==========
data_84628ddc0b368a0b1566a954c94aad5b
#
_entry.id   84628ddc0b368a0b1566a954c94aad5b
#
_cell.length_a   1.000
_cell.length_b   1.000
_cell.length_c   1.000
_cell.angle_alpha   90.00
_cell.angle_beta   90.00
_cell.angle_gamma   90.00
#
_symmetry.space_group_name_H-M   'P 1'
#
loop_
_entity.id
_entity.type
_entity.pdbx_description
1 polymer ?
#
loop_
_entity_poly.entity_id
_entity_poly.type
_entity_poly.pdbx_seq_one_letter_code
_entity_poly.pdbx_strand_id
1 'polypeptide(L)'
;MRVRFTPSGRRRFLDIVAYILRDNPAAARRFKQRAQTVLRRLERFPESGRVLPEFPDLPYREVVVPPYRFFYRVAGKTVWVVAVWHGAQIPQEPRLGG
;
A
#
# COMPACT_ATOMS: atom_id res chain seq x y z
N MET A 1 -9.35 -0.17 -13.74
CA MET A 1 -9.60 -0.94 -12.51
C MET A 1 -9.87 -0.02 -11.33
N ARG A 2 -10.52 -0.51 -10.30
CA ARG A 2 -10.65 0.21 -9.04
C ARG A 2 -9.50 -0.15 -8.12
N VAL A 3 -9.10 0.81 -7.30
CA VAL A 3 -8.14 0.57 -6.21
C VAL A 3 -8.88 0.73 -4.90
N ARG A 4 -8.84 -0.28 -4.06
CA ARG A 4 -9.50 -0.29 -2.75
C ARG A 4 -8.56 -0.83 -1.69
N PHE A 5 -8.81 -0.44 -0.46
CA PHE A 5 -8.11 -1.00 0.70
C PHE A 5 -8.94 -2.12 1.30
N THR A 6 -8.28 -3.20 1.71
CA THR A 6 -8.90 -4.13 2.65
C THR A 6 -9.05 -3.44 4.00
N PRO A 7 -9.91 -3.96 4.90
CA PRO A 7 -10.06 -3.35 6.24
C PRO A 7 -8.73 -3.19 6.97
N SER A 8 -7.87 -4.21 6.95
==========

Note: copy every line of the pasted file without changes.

data_84628ddc0b368a0b1566a954c94aad5b
#
_entry.id   84628ddc0b368a0b1566a954c94aad5b
#
_cell.length_a   1.000
_cell.length_b   1.000
_cell.length_c   1.000
_cell.angle_alpha   90.00
_cell.angle_beta   90.00
_cell.angle_gamma   90.00
#
_symmetry.space_group_name_H-M   'P 1'
#
loop_
_entity.id
_entity.type
_entity.pdbx_description
1 polymer ?
#
loop_
_entity_poly.entity_id
_entity_poly.type
_entity_poly.pdbx_seq_one_letter_code
_entity_poly.pdbx_strand_id
1 'polypeptide(L)'
;MRVRFTPSGRRRFLDIVAYILRDNPAAARRFKQRAQTVLRRLERFPESGRVLPEFPDLPYREVVVPPYRFFYRVAGKTVWVVAVWHGAQIPQEPRLGG
;
A
#
# COMPACT_ATOMS: atom_id res chain seq x y z
N MET A 1 -9.35 -0.17 -13.74
CA MET A 1 -9.60 -0.94 -12.51
C MET A 1 -9.87 -0.02 -11.33
N ARG A 2 -10.52 -0.51 -10.30
CA ARG A 2 -10.65 0.21 -9.04
C ARG A 2 -9.50 -0.15 -8.12
N VAL A 3 -9.10 0.81 -7.30
CA VAL A 3 -8.14 0.57 -6.21
C VAL A 3 -8.88 0.73 -4.90
N ARG A 4 -8.84 -0.28 -4.06
CA ARG A 4 -9.50 -0.29 -2.75
C ARG A 4 -8.56 -0.83 -1.69
N PHE A 5 -8.81 -0.44 -0.46
CA PHE A 5 -8.11 -1.00 0.70
C PHE A 5 -8.94 -2.12 1.30
N THR A 6 -8.28 -3.20 1.71
CA THR A 6 -8.90 -4.13 2.65
C THR A 6 -9.05 -3.44 4.00
N PRO A 7 -9.91 -3.96 4.90
CA PRO A 7 -10.06 -3.35 6.24
C PRO A 7 -8.73 -3.19 6.97
N SER A 8 -7.87 -4.21 6.95